PEI

UPEI launches aboriginal student study

The University of Prince Edward Island is leading a study on what universities can do to help native students have a better campus experience.

The University of Prince Edward Island is leading a study on what universities can do to help native students have a better campus experience.

Adjusting to university life is difficult for many new students. Coming from a rural life and a traditional culture to a city filled with strangers can mean a more difficult adjustment for aboriginal students.

"There's just a lot of ignorance around what aboriginal people are, and what they do and their cultures and traditions," Julie Bull, a master's student in aboriginal studies at UPEI, told CBC News on Tuesday.

So the university, in partnership with the Association of Atlantic Universities, has embarked on a year-long study, funded with $55,000 from the Canadian Council for Learning.

As a native student, Bull has directly experienced the difficulties that can come from that lack of understanding.

"I think that those concerns about cultural sensitivity will come out in the research."

As part of the study, called Retention of Aboriginal Students in Atlantic Canada's Post-secondary Institutions: An Analysis of the Supports available to Aboriginal Students, researchers will ask students about challenges they've faced in university and what kinds of new support systems and programs they'd like to see.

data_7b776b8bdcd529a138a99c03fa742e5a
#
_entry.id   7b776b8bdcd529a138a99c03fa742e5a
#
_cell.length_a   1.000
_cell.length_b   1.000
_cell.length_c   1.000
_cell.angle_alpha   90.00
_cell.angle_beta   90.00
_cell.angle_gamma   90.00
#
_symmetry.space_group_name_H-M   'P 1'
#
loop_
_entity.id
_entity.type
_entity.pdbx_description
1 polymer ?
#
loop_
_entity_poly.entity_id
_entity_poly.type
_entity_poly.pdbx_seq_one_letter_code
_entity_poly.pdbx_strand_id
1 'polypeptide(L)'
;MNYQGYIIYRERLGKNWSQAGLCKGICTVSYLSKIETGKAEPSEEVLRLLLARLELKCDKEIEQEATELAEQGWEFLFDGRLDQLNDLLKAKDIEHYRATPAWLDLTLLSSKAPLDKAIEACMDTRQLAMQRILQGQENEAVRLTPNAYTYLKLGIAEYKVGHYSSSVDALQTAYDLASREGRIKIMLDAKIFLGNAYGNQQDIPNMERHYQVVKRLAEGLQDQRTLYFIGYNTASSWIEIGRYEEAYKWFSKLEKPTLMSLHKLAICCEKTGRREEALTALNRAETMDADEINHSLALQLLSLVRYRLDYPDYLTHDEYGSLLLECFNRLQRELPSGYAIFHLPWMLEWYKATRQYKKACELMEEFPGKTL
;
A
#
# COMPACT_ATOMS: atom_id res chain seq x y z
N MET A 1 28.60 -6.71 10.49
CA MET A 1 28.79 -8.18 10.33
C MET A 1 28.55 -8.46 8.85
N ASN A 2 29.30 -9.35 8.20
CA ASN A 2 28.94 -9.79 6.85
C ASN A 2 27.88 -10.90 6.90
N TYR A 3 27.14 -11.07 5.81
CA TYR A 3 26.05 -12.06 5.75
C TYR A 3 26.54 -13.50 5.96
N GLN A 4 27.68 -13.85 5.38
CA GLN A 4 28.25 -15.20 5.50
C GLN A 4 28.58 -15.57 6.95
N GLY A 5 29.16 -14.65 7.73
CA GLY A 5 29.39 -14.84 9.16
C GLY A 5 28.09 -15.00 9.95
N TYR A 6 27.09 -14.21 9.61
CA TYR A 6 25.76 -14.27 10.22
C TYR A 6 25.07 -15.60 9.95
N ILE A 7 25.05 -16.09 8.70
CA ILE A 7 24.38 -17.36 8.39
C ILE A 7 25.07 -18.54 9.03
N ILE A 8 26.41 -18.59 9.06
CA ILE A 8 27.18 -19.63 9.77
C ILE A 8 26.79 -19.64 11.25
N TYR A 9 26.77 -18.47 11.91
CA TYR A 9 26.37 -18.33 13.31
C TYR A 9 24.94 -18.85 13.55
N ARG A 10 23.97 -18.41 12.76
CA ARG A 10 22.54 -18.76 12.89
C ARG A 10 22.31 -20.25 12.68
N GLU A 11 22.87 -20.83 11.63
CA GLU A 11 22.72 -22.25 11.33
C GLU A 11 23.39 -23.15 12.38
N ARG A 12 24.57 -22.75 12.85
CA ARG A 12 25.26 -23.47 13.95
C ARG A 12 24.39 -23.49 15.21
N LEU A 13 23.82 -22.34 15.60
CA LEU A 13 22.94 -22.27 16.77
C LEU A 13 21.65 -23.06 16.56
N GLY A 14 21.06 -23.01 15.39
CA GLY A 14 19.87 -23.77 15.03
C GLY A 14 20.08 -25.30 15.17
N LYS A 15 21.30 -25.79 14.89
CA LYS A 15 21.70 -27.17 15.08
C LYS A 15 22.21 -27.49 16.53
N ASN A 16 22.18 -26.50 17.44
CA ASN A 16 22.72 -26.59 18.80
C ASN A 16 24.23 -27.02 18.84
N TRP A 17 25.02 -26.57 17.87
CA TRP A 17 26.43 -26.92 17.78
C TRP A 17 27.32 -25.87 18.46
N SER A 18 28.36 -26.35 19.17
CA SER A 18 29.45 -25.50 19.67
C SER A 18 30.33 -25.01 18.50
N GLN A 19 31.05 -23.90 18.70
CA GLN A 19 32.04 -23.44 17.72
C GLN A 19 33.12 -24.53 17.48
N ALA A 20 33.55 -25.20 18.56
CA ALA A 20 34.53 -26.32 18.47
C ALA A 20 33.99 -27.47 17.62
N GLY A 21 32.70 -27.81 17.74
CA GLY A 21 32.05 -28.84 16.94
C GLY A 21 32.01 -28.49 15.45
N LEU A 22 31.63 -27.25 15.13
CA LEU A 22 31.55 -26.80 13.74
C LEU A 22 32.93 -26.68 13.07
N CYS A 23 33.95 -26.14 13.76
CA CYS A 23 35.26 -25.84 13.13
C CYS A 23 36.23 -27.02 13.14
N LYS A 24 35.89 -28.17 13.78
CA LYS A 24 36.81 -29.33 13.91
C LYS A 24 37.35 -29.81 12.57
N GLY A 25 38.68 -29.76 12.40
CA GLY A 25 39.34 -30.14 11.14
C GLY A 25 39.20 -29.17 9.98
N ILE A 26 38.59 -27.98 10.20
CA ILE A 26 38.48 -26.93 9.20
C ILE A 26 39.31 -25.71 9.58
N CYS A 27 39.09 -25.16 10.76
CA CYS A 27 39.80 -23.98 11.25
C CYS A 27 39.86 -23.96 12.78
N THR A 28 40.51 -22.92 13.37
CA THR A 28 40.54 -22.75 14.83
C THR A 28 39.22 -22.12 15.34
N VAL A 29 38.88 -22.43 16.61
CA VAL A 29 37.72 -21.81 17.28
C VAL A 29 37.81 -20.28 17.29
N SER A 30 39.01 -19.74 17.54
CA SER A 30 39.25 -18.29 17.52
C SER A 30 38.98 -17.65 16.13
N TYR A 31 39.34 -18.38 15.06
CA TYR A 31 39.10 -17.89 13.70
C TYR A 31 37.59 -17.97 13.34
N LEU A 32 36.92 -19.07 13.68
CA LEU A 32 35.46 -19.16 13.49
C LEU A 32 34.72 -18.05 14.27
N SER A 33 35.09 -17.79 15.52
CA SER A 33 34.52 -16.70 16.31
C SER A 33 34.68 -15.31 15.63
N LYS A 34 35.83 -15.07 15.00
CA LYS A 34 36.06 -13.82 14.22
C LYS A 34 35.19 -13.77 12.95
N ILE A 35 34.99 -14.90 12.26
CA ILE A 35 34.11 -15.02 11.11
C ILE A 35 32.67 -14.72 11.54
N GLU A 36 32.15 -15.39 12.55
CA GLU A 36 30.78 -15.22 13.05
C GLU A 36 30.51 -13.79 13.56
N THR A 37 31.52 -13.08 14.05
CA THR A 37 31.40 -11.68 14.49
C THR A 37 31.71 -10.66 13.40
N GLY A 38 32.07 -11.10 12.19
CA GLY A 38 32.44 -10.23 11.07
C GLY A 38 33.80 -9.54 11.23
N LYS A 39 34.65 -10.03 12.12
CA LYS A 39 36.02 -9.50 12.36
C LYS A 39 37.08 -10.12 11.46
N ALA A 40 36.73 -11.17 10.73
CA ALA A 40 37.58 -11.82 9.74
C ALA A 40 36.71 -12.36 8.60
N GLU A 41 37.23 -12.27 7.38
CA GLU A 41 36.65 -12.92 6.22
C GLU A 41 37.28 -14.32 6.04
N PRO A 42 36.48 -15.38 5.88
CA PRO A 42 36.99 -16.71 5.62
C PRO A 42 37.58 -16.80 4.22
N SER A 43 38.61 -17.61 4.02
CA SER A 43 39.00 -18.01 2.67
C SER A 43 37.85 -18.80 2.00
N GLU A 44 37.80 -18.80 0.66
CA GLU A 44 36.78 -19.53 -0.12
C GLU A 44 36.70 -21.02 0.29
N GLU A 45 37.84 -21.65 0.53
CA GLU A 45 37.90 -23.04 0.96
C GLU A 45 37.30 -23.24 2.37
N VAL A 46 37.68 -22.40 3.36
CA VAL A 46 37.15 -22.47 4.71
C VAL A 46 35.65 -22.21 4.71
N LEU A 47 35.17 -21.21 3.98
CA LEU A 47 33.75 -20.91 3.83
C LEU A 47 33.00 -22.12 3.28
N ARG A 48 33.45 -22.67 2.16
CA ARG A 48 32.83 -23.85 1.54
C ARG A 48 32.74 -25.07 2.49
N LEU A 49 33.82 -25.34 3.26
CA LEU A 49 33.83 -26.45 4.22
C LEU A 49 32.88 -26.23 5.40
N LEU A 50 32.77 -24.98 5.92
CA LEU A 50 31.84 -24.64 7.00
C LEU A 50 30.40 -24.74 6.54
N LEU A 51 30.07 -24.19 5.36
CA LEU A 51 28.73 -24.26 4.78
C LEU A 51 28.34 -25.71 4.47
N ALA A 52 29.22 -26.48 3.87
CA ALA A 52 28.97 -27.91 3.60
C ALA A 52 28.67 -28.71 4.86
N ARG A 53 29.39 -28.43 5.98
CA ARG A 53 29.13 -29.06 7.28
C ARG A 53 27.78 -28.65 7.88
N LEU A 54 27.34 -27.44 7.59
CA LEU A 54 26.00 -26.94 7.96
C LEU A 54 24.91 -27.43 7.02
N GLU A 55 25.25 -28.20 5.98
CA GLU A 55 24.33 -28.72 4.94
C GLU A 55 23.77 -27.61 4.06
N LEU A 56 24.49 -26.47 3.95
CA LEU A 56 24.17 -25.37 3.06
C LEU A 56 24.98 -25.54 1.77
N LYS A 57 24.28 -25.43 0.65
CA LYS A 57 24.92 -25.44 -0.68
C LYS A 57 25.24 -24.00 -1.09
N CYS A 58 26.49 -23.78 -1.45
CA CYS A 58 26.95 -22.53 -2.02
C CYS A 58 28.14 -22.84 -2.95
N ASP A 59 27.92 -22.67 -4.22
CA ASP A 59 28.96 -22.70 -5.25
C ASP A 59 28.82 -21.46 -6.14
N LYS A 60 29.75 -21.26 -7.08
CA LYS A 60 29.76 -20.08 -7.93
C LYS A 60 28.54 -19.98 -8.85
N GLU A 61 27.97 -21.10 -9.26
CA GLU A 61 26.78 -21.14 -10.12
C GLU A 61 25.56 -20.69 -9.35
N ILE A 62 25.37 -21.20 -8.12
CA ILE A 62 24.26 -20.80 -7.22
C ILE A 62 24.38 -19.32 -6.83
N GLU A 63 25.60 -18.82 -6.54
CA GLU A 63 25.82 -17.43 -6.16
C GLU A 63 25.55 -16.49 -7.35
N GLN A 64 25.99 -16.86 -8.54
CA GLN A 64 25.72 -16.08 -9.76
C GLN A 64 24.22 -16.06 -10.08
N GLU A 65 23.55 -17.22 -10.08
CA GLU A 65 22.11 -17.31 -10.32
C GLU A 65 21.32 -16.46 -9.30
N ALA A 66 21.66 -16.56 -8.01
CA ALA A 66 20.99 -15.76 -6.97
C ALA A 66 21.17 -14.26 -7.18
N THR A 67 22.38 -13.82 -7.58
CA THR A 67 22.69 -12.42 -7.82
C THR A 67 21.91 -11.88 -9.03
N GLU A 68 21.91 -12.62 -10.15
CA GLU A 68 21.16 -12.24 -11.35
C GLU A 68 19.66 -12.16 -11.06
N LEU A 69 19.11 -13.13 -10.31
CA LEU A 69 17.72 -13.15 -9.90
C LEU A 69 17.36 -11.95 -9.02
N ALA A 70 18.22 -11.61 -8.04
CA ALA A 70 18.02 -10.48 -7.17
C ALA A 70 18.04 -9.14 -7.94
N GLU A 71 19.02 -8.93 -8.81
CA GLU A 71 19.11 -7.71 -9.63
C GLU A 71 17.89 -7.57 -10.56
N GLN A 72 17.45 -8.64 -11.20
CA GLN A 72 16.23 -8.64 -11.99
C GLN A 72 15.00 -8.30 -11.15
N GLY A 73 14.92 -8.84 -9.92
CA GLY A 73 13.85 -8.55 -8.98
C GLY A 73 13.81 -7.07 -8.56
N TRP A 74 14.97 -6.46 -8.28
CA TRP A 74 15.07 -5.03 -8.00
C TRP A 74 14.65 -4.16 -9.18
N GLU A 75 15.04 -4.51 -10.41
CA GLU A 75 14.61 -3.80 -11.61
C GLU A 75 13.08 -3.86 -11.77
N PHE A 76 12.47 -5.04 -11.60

Vianne Timmons, vice-president of academic development at UPEI, is leading the project. She said university attendance for aboriginal students is below the national average, and that needs to be improved.

A June 2006 report prepared for the Association of Universities and Colleges of Canada says that eight per cent of Canada's aboriginal population over the age of 25 had a university degree in 2001, compared to 15 per cent among the rest of the Canadian population.

"We want these young men and women to be successful," said Timmons.

"For our aboriginal communities, they need well-educated young men and women to help lead them in the next decade."

Once completed, the report will be presented to the presidents of all universities in Atlantic Canada. Timmons hopes it will lead to new programs and services that will make aboriginal students feel more accepted.